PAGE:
Why nothing better. The .400 has got over 2000 ft lbs of energy with BP and when cordite came out it was the most liked rifle in Africa and India taking tiger and elephant Mine is unmentionable at 4000 ft lbs of energy cordite of course now R15 400 g
bullet at 2250 ft sec But its a great big game cartridge in BP and only around 11 tons of pressure in your barrels , don’t forget that

Enjoy ha ha
 

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40 is an excellent target rifle caliber. The little ones are fiddley to load. Accuracy suffers because of this. The larger one kick more, inducing a flinch, and use more lead and powder.
My 40 is just that, an excellent target gun. Enough weight so it doesn’t peter out before 100 yds, like the wee ones, easy on everything else involved - powder, lead, shoulders,…I have tall sights on mine, no prob with mirage during long shooting sessions.
 
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The old National Park Service Popular Study Series monograph "Rifle Making in the Smokey Mountains" notes:

"The calibre of the mountain rifles deserves a word of mention. Strictly speaking, these rifles had no calibre in the ordinary sense of the word. Usually, however, four kinds of rifles were made: one of about .35 calibre (0.35 inch) which was called a squirrel gun; one about .40 calibre (0.40 inch) called a turkey rifle; one about .45 calibre (0.45 inch) called a deer rifle; and one of approximately .50 calibre (0.50 inch) called a bear gun."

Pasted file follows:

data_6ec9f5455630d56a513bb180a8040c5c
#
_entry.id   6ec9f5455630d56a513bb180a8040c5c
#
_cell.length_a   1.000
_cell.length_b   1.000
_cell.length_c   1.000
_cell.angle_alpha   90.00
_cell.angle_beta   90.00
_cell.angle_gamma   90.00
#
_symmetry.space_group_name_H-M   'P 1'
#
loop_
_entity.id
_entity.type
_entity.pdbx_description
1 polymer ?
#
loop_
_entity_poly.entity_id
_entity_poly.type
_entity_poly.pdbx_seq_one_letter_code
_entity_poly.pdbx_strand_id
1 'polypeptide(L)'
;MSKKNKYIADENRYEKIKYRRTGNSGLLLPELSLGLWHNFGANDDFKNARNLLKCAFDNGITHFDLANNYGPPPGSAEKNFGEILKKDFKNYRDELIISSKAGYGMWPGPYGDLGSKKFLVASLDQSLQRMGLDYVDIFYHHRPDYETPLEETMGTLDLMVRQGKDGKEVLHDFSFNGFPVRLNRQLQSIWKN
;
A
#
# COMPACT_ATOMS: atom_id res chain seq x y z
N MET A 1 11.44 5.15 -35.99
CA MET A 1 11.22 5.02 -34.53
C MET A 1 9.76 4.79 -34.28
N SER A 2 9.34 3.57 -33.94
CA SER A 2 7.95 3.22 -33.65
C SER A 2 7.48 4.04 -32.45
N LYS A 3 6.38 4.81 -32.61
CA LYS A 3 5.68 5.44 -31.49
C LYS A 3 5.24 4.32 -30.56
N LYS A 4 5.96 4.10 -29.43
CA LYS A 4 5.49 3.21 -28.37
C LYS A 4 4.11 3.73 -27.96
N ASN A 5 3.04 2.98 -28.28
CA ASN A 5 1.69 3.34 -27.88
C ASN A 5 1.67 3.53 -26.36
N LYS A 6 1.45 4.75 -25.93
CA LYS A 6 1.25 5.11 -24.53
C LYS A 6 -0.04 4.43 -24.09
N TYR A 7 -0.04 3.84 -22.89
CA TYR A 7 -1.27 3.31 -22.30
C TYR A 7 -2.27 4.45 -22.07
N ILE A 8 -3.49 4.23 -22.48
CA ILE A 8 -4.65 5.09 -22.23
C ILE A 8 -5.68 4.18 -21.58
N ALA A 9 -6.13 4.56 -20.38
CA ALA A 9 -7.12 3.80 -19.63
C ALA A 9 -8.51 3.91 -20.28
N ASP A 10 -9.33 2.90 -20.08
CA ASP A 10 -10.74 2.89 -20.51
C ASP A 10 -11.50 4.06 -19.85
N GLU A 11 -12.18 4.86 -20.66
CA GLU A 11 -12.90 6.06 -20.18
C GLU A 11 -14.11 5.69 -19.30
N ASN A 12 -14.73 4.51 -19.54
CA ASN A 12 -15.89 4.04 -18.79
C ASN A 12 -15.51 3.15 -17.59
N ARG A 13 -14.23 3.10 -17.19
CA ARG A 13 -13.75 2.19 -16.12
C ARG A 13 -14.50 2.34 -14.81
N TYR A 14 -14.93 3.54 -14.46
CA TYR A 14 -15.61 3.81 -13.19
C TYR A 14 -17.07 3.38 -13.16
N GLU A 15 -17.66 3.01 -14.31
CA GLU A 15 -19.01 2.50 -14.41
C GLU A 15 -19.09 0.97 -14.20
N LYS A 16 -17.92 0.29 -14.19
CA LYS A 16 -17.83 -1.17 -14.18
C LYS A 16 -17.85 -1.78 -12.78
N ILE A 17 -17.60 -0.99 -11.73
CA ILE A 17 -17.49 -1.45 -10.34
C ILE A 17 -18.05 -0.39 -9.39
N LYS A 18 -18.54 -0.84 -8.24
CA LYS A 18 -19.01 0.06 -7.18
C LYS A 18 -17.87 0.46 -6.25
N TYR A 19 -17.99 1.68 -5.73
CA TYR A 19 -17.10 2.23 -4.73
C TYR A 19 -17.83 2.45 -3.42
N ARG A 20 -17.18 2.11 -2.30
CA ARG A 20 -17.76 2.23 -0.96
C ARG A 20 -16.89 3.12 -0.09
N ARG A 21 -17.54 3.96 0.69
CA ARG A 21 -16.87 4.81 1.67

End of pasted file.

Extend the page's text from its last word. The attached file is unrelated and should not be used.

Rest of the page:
It is a bit of an odd caliber--a little too much for small game, and not quite enough for large game unless you are really, really close.
Those primitive mt. rifles were very crude often. Even wooden bullet moulds, and ones carved out of rock, etc. The mt. museum has collections of gun making tools that were collected from farms and properties by a prescient collector back in the 60's or so.
 

Kmcmichael

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I think a differentiation of those using round balls vs those using conicals. I see it as a huge difference. I would gladly shoot a deer at 50 yards all day with a .40 round ball. A heavy conical in.40 is capable of anything in the Western Hemisphere.